According this latest numbers from IFPI, while the music-buying audience in the USA is still the biggest in the world, the most valuable music fans are actually the proud people of Norway. This may be due, in large part, to the fact that since 2009 piracy in Norway has plunged by 76%.
posted by Potomac Avenue on Sep 11, 2015 - 18 comments

Decade Of Betrayal: Mexican Repatriation In The 1930s

Francisco E. Balderrama on Fresh Air: America's Forgotten History Of Mexican-American 'Repatriation' In the 1930s, during the Depression, about a million people were forced out of the U.S. across the border into Mexico. It wasn't called deportation. It was euphemistically referred to as repatriation, returning people to their native country. But about 60 percent of the people in the Mexican repatriation drive were actually U.S. citizens of Mexican descent. [more inside]
posted by Golden Eternity on Sep 10, 2015 - 31 comments

Tor, libraries, and the Department of Homeland Security

First Library to Support Anonymous Internet Browsing Effort Stops After DHS Email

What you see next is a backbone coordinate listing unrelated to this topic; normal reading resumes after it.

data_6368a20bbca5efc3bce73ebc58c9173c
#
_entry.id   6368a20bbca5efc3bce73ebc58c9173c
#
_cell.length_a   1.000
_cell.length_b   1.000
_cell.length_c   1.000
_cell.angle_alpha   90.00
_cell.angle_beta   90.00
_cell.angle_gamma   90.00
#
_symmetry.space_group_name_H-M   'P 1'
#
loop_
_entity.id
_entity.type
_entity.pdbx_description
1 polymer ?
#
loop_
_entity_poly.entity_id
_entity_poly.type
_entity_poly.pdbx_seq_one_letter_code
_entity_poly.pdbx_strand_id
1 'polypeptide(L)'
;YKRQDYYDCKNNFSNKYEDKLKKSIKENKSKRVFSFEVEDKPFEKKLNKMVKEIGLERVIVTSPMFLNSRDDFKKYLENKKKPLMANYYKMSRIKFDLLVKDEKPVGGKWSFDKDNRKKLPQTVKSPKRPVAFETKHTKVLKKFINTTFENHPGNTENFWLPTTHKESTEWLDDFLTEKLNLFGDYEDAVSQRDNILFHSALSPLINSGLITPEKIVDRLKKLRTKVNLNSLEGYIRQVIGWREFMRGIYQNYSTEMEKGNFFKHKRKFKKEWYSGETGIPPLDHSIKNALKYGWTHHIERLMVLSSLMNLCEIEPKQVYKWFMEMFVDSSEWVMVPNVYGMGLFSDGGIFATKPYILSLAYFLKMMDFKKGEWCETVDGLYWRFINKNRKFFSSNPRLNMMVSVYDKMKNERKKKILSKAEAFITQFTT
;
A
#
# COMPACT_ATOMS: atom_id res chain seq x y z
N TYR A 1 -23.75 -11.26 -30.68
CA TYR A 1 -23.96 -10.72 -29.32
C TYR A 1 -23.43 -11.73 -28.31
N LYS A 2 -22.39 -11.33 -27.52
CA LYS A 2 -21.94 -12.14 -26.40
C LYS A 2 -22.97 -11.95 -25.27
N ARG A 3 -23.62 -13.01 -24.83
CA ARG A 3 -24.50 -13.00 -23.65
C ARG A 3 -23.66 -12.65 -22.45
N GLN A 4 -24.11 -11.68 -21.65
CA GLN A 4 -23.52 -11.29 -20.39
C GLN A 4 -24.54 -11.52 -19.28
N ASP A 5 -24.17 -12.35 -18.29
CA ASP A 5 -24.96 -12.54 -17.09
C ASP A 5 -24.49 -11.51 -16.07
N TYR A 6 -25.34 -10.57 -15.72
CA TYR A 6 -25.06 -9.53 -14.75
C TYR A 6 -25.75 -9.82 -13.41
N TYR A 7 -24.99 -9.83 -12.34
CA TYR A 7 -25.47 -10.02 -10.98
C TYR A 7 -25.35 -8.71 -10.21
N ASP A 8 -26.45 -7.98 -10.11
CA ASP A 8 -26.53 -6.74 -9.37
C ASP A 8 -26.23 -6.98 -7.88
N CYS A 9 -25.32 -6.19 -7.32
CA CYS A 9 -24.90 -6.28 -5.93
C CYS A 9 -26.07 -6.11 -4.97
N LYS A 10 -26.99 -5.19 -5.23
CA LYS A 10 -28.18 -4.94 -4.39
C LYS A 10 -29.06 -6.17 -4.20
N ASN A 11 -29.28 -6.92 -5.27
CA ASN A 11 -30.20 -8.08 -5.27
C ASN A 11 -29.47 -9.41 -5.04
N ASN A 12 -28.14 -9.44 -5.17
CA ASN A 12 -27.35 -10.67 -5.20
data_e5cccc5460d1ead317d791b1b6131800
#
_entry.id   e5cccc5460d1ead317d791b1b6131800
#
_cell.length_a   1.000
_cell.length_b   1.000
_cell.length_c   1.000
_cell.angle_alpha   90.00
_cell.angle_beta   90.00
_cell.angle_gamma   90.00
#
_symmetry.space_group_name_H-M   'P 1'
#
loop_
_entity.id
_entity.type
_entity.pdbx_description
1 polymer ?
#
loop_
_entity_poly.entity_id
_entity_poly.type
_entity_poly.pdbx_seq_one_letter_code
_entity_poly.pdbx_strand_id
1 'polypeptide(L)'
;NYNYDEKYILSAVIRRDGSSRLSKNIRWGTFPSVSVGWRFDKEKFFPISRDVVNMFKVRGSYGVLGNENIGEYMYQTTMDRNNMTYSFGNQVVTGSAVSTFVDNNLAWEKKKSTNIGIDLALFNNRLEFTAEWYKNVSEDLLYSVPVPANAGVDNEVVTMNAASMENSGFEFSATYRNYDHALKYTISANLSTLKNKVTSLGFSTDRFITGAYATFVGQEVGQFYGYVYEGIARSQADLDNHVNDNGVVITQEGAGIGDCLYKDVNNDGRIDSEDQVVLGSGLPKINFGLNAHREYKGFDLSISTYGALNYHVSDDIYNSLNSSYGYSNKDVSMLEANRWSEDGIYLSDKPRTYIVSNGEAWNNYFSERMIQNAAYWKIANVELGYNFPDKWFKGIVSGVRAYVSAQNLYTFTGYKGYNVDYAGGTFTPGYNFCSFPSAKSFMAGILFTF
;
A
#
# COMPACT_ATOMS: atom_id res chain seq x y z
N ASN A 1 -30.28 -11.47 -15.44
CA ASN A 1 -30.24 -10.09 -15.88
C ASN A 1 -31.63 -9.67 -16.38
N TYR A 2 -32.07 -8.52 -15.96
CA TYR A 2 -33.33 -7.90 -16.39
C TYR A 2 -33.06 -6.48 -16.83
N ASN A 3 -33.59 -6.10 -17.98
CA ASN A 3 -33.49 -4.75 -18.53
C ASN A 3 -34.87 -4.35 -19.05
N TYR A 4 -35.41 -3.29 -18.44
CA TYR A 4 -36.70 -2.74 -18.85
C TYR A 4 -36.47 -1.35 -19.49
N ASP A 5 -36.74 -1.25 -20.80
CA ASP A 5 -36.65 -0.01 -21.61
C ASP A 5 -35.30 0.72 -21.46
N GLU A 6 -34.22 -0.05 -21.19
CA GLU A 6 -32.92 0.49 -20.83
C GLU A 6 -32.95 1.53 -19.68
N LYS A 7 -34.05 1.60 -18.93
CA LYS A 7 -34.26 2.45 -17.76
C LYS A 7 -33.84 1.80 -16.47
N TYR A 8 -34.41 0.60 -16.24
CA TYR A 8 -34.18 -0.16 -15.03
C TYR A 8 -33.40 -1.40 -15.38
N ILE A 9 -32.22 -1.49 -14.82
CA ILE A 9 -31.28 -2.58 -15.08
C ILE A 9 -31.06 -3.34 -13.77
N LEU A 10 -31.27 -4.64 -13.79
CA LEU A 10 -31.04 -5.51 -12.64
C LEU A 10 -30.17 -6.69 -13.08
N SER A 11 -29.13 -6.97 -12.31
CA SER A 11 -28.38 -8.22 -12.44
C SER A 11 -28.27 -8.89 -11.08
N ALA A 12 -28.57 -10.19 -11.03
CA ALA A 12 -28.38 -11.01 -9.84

In July, the Kilton Public Library in Lebanon, New Hampshire, was the first library in the country to become part of the anonymous Web surfing service Tor. The library allowed Tor users around the world to bounce their Internet traffic through the library, thus masking users’ locations. ... After a meeting at which local police and city officials discussed how Tor could be exploited by criminals, the library pulled the plug on the project.
[more inside] posted by metaquarry on Sep 10, 2015 - 67 comments

“And now you’re you."

Once a Pariah, Now a Judge: The Early Transgender Journey of Phyllis Frye.
Useful resources for participating in the discussion: Ohio U's Trans 101* : Primer and Vocabulary guide; and GLAAD's Transgender Media Program [more inside]
posted by zarq on Aug 31, 2015 - 5 comments

Build it with timbits, glued together with maple syrup

Wisconsin governer Scott Kevin Walker, currently the 3rd favorite to be the GOP 2016 presidential candidate, is said to have been approached by voters with the idea of building a wall between the USA and Canada. Walker claims some voters supporting a northern border wall worry that terrorists could cross from Canada to the USA. It is unclear what such a wall would look like; the U.S.-Canada boundary is the longest international border in the world at 5,525 miles long, which includes the Alaska/Canada bit, and has many crossing points. To complicate the issue, Canada and the USA are in (currently non-war) dispute over their border in several locations.
posted by Wordshore on Aug 30, 2015 - 112 comments

Let's play spot the former plantation

Something you seldom think about: A fascinating imgur set of The Governor's Mansions of the United States, sorted alphabetically. [more inside]
posted by growabrain on Aug 29, 2015 - 91 comments

NSA Mass Phone Surveillance Possibly Constitutional After All